To his credit: Mackey put up another monster offensive season for independent Inspiration. The catcher batted .419 with 18 doubles, and led the area with 10 home runs and 45 RBIs.

Fast fact: Mackey was also a first-team All-Area defensive lineman for Manatee, racking up 19 tackles for a loss for the Hurricanes.

Up next: Mackey is off to Kansas City, where he’ll play for Metropolitan Community College. The junior college program, which is based at MCC’s Maple Woods campus, is where Albert Pujols played before being drafted by the Cardinals.

Nick Runde

Senior, Saint Stephen’s

To his credit: Runde racked up 79 innings for the Falcons and was effective in nearly all of them. The pitcher went 7-4 with a 1.51 ERA and 64 strikeouts, while also making a contribution as a first baseman. Runde batted .254 with a .389 on-base percentage, nine RBIs, four runs and a stolen base.

Fast fact: Runde’s 79 innings pitched set a single-season program record at SSES.

Up next: Runde will study engineering at Florida, where he also hopes to walk on to the team.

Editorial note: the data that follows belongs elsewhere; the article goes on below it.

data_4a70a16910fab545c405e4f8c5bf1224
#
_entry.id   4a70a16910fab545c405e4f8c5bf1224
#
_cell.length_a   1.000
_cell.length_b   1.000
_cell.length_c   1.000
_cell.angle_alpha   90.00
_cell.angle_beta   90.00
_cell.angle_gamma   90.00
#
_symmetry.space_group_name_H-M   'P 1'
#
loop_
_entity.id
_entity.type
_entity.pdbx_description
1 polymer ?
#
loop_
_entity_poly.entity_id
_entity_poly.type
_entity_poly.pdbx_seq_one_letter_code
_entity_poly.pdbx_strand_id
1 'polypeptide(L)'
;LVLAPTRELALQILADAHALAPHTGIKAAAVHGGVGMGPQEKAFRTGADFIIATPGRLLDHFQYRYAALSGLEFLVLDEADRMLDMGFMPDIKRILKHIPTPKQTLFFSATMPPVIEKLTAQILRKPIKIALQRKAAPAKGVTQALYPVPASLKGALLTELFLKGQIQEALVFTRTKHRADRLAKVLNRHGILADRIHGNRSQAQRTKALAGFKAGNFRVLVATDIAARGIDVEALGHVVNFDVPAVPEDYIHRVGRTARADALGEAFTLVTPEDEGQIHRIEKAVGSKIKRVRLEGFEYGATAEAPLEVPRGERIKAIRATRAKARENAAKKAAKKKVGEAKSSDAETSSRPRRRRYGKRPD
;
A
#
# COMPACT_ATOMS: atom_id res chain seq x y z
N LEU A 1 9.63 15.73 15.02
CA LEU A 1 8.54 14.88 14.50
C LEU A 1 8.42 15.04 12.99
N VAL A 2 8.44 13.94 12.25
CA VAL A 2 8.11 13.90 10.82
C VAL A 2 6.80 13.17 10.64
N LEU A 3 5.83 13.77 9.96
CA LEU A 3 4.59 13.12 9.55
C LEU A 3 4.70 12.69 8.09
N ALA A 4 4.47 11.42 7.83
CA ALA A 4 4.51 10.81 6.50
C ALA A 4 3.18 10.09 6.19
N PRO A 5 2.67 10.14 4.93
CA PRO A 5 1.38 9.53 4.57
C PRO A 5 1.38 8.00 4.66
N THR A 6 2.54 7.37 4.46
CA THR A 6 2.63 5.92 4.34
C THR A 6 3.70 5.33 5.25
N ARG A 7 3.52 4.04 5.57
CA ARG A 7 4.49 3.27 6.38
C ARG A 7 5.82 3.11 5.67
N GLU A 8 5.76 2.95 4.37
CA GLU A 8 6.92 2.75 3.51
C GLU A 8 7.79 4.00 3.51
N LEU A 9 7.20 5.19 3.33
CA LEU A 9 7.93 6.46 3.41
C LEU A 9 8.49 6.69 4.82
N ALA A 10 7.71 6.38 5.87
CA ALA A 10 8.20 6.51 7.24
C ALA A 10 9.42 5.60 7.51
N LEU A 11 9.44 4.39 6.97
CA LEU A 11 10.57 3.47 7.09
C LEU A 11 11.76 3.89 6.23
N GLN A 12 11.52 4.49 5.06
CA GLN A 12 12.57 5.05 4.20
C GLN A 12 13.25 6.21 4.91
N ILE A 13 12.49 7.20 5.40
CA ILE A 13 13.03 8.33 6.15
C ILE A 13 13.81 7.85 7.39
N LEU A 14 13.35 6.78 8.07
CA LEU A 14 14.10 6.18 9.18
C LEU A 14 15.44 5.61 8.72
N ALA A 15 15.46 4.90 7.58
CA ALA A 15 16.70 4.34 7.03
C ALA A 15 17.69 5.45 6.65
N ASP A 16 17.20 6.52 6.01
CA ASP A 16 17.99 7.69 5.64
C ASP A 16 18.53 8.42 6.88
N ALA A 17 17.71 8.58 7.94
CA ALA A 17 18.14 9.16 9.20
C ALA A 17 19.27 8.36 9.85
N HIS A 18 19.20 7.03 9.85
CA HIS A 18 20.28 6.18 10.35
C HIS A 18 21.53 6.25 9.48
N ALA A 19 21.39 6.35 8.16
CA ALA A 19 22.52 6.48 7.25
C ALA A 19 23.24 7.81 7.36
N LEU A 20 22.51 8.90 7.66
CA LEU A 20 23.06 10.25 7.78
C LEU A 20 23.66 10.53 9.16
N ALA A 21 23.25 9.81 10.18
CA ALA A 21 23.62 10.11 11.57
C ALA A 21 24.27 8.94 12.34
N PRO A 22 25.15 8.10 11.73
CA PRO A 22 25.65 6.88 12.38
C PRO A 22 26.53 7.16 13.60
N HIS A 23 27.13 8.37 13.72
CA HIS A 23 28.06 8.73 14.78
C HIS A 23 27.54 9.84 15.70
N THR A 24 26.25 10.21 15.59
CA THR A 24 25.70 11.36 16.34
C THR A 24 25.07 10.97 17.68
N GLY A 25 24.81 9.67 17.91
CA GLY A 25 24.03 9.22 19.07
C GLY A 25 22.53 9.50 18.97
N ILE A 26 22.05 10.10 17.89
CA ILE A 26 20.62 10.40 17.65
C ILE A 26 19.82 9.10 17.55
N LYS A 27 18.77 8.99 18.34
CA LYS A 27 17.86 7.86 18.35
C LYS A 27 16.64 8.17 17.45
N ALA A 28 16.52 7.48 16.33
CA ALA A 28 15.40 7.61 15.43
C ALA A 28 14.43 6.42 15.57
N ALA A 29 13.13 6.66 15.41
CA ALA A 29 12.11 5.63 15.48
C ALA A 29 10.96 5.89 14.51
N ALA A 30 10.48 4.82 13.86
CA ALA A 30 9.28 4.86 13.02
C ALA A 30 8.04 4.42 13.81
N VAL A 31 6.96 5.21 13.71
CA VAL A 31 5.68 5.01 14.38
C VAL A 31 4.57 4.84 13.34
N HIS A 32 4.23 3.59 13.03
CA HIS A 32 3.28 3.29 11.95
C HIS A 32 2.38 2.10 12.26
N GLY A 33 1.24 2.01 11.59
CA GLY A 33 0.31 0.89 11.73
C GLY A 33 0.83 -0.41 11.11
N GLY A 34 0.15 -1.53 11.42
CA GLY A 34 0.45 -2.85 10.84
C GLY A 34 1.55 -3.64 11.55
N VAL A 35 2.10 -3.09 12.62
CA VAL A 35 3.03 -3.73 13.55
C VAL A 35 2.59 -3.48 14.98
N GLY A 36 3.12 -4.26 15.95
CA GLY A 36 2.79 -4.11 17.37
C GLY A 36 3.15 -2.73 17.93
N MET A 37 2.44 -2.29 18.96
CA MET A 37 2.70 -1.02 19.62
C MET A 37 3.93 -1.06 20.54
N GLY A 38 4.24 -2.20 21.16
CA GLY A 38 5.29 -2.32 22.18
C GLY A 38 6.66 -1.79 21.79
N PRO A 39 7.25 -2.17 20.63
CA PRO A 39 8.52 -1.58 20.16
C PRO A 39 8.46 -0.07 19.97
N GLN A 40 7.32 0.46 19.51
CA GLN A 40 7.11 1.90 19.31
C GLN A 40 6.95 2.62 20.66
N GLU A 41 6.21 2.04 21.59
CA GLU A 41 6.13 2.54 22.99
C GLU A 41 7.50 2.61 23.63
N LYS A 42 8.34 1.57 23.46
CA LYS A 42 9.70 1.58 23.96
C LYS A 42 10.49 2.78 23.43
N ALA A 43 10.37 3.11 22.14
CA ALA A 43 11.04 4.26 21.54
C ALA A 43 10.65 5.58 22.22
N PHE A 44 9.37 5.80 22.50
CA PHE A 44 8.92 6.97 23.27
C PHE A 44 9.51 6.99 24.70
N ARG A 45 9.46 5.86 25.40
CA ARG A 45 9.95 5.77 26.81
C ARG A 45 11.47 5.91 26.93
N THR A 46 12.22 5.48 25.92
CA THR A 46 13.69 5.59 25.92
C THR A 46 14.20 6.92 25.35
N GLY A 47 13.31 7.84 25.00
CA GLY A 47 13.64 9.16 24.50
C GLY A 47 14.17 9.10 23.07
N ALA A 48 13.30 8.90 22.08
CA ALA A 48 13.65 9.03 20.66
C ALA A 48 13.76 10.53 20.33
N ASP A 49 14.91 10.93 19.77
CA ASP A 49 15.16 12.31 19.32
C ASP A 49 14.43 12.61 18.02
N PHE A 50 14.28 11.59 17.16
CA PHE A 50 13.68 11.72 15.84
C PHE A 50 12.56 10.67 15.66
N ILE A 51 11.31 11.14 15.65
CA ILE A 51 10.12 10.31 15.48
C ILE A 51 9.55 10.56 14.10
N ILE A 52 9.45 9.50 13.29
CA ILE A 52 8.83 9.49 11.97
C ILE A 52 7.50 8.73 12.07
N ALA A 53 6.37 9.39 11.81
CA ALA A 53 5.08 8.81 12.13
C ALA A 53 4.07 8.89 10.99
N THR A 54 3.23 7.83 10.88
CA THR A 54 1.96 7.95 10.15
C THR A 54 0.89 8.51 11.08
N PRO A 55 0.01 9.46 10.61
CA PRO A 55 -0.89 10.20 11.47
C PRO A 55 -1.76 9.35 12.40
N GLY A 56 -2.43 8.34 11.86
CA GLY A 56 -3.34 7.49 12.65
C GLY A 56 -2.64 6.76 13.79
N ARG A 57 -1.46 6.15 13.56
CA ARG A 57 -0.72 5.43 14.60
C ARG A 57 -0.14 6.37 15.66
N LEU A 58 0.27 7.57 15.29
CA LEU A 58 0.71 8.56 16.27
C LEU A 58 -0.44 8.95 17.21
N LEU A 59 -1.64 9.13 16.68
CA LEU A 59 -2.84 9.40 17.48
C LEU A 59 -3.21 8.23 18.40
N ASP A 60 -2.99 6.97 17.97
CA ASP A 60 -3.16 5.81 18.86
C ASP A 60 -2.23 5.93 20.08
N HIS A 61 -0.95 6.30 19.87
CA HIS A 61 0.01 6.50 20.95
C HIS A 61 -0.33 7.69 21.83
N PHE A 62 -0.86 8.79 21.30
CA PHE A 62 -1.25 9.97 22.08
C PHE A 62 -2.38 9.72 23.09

Eric Crawford

Senior, Manatee

To his credit: Crawford was Manatee’s most reliable pitcher, logging a 2.11 ERA with 55 strikeouts in 56 1/3 innings for a 5-5 record. At the plate, the senior batted .338 with a .391 on-base percentage, .425 slugging percentage and .816 on-base-plus-slugging percentage. The slugger drove in 16 runs and scored eight.

Fast fact: Crawford hopes to pursue a career in sports medicine.

Up next: Crawford will continue his career at an in-state junior college when he plays for Florida State College at Jacksonville next year.

Honorable mentions:

BRADENTON CHRISTIAN: Rob Arakel, sophomore, 3B

BRADEN RIVER: John Bean, junior, P/OF; Eric Kimsey, senior, P

LAKEWOOD RANCH: Matt Ambrosino, senior, P/1B

MANATEE: Garrett Richelieu, senior, P/OF

OUT-OF-DOOR ACADEMY: Duncan Cappar, junior, P/1B/OF; Max Munroe, sophomore, P/INF; Austin Brinling, freshman, OF

PALMETTO: Hunter Finner, senior, P

SAINT STEPHEN’S: Sam O’Dell, senior, P/2B/OF; Jake Westberry, senior, C/OF

All-area schedule

June 16: Boys tennis

June 17: Girls tennis

June 18: Softball

June 19: Baseball

June 21: Boys track

June 22: Girls track

June 23: boys weightlifting